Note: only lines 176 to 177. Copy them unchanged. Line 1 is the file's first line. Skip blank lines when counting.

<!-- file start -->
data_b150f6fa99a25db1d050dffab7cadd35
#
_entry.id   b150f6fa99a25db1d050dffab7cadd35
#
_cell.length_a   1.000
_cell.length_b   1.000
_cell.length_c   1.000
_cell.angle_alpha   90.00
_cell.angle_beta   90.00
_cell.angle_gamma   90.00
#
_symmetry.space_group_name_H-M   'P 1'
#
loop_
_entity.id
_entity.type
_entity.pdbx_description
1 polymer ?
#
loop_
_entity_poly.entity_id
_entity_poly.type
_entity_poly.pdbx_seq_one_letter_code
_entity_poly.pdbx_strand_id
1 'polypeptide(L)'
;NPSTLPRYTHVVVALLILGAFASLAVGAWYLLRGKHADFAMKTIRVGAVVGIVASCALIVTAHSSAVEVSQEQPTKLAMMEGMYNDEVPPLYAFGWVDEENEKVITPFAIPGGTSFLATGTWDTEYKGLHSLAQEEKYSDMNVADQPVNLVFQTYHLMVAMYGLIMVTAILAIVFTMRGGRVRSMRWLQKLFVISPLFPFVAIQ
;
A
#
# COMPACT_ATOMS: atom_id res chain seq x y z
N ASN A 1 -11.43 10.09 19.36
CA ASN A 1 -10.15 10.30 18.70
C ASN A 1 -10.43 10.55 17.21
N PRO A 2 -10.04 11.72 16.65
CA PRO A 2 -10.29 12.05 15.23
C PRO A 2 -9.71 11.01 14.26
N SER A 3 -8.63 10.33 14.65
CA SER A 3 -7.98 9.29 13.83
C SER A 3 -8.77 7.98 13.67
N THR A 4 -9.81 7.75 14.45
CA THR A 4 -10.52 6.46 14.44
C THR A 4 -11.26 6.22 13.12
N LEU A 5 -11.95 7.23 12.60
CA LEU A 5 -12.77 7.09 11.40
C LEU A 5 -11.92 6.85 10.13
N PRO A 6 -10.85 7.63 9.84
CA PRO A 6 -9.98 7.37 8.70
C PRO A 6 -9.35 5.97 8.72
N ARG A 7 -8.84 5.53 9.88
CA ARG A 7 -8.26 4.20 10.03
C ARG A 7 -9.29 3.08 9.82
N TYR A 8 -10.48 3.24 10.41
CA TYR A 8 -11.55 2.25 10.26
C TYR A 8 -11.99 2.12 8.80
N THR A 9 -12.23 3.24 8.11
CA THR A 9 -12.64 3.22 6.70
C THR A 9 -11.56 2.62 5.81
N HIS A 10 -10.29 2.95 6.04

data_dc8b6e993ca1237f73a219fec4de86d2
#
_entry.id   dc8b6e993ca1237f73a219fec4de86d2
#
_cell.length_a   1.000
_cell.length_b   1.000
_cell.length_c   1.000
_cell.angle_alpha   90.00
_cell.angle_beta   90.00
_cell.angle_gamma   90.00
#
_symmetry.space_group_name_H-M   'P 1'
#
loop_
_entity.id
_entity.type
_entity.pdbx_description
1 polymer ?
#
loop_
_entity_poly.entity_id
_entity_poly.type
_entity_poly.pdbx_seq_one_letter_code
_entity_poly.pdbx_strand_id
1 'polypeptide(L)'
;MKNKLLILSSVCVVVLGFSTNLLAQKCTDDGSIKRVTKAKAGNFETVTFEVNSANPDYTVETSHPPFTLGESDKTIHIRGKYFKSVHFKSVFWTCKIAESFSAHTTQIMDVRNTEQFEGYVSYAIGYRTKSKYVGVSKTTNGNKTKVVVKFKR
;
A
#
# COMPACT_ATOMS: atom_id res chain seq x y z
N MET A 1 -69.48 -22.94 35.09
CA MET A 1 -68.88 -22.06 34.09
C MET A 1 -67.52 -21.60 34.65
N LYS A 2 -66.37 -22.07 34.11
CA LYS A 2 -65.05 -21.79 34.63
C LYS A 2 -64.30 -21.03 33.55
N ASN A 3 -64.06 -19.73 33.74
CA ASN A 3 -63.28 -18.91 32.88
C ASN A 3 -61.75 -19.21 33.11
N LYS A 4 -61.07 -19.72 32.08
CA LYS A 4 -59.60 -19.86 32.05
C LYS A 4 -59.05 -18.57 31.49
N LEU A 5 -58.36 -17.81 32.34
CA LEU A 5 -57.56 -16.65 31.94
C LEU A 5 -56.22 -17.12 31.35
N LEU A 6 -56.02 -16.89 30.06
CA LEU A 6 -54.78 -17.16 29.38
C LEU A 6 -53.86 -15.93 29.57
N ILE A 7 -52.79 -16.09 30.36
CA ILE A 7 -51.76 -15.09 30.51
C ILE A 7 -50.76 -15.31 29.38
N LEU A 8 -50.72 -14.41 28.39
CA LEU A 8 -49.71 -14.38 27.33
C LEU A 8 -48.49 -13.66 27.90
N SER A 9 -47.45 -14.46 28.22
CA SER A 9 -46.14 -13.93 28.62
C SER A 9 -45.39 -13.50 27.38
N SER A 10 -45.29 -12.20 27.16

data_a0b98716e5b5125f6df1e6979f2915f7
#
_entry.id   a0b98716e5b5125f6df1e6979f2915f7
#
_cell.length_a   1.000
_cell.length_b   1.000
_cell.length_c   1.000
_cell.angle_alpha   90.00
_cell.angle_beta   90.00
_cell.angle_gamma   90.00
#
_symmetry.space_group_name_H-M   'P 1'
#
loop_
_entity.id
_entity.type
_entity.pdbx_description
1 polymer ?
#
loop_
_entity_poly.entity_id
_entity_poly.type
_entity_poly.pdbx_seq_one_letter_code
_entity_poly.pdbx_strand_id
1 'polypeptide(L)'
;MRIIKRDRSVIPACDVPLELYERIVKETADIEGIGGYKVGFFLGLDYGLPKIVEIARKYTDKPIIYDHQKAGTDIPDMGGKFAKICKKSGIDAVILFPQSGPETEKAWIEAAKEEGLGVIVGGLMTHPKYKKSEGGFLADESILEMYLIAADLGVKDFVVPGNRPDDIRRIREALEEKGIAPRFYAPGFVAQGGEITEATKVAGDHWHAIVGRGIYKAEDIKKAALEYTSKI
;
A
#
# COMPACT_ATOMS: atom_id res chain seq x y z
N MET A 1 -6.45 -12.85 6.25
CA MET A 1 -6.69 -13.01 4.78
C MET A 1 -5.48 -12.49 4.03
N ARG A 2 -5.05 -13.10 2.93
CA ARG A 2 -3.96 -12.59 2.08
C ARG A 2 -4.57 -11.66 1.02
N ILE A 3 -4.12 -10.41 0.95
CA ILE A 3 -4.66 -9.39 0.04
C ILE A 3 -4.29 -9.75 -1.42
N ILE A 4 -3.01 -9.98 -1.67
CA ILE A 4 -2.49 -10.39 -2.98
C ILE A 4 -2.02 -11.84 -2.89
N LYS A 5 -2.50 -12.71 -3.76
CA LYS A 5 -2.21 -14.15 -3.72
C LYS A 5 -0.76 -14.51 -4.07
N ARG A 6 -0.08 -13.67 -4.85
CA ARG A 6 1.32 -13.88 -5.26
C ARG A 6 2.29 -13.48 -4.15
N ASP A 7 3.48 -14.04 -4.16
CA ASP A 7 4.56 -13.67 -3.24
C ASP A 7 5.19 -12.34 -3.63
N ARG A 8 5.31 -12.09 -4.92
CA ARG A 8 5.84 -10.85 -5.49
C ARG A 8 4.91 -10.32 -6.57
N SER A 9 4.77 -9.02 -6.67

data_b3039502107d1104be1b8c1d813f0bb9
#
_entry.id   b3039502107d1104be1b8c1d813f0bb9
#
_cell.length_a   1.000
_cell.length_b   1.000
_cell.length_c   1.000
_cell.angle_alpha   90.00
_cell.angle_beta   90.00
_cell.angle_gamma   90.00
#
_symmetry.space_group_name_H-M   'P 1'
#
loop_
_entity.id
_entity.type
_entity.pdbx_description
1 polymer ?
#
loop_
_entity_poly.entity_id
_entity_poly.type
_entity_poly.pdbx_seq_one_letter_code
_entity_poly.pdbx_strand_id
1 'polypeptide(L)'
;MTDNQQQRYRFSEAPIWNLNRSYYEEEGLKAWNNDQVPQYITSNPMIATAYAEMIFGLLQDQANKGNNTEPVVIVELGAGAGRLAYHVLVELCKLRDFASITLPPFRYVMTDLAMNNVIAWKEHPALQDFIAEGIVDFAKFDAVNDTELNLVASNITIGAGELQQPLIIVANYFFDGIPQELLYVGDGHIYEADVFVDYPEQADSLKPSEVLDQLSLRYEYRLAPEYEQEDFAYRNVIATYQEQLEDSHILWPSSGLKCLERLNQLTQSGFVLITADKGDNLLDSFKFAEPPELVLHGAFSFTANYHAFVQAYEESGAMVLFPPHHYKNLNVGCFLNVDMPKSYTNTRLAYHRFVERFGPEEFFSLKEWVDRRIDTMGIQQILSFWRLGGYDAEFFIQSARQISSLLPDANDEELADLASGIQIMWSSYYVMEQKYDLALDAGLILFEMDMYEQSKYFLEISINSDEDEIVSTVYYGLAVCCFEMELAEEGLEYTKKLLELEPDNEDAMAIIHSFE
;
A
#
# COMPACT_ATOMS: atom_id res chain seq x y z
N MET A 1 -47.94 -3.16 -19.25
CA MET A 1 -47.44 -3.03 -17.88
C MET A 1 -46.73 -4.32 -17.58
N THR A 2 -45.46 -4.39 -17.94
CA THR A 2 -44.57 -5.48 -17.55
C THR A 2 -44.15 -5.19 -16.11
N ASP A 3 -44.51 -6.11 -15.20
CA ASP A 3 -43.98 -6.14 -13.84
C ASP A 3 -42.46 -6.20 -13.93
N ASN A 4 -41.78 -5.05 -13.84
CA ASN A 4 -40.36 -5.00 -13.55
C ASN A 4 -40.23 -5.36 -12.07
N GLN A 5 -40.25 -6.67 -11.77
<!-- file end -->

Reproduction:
_cell.length_a   1.000
_cell.length_b   1.000